United States of America, Plaintiff-appellee, v. Kung How Fong, A/k/a Kwock Tam Kwoon, Defendant-appellant, 475 F.2d 189 (9th Cir. 1973)Annotate this Case
J. Frank McCabe, Deputy Federal Public Defender (argued), James F. Hewitt, Federal Public Defender, San Francisco, Cal., for defendant-appellant.
Dennis Nerney, Asst. U. S. Atty. (argued), James L. Browning, Jr., U. S. Atty., San Francisco, Cal., for plaintiff-appellee.
Before WRIGHT and WALLACE, Circuit Judges, and KELLEHER, District Judge.*
On this appeal from a conviction on two counts involving possession of heroin, appellant urges three assignments of error, none of which we find to justify reversal.
It is argued that the government here was engaged in impermissible creative activity of the type which we condemned in Greene v. United States, 454 F.2d 783 (9th Cir. 1971) and United States v. Russell, 459 F.2d 671 (9th Cir. 1972). Those cases involved government agents whose activities supplied essential elements to the crimes, chemicals necessary to drug manufacture and components with which to make bootleg whiskey.
Here, there was neither entrapment nor creative activity. The government agent and the intermediary were but carrying out the pre-existing plan of the exporter and appellant who was the importer. Appellant was predisposed to commit the crime. See United States v. Granger, 475 F.2d 1022 (9th Cir. 1973).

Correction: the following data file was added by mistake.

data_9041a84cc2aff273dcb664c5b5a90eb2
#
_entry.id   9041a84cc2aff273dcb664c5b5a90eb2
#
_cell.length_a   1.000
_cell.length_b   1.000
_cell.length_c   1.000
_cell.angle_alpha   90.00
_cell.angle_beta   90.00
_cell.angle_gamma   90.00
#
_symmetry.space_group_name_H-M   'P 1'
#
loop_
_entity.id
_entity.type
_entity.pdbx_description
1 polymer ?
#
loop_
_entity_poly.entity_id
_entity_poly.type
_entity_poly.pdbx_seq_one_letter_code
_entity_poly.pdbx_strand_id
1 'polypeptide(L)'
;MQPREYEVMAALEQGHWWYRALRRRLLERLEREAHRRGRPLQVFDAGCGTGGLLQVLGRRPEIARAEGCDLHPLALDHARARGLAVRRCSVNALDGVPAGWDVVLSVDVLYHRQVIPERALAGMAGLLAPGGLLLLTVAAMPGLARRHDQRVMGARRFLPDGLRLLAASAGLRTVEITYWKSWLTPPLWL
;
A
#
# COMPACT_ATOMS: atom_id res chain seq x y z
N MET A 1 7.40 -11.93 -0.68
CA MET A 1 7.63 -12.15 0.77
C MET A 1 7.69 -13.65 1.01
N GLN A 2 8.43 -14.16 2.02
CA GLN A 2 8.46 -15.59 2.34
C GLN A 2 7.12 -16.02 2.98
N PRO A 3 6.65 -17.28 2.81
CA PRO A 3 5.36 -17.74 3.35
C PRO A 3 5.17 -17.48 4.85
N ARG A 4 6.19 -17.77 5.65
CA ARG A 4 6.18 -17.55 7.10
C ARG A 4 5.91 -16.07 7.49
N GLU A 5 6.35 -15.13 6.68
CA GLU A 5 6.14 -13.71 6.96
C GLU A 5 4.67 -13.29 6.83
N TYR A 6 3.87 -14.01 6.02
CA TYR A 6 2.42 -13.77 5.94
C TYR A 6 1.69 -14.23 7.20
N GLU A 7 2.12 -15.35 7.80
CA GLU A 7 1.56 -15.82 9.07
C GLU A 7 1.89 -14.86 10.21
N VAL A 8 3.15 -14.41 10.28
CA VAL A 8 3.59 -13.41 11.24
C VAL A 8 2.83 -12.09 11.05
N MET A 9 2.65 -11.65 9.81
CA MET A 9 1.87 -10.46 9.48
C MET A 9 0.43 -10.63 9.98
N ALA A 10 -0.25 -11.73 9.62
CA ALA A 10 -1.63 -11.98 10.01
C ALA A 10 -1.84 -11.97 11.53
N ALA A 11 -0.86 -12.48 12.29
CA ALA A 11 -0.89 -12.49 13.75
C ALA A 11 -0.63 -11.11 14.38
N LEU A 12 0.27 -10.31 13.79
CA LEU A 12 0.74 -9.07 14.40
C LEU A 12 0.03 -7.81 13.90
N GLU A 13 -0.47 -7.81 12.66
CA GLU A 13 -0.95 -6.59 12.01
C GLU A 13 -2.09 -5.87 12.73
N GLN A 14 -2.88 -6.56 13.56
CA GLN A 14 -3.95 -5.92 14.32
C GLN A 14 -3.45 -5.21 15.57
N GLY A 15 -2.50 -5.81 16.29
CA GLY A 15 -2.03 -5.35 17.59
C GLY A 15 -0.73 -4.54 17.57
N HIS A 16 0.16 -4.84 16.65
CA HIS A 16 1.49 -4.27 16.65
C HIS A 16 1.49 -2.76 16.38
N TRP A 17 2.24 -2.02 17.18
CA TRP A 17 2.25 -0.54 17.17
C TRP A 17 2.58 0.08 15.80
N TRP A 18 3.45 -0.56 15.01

Appellant complains of the conduct of the prosecutor in the course of closing argument. The complaint has merit because the Assistant United States Attorney stepped out of bounds on at least three occasions, expressing his personal opinion of the appellant and of the evidence and concluding that, if the jurors thought the government witnesses were liars, they should write the Attorney General about it. This last remark was excepted to but the trial court was not asked to admonish the jury or take other appropriate action.
Appellant relies on United States v. Cummings, 468 F.2d 274 (9th Cir. 1972), in which we reversed a conviction for blatantly improper prosecutorial argument to a jury. We there cited a number of authorities with which prosecutors should be familiar. We cite again the American Bar Association Standards Relating to the Prosecution Function Sec. 5.8, which give guidance on arguments to the jury.
We agree with the district judge here that the offensive argument was not prejudicial under the circumstances and it was not plain error under Rule 52(b). See Orebo v. United States, 293 F.2d 747, 749-750 (9th Cir. 1961).
Appellant's third assignment of error has been considered and is without merit.
Of the Central District of California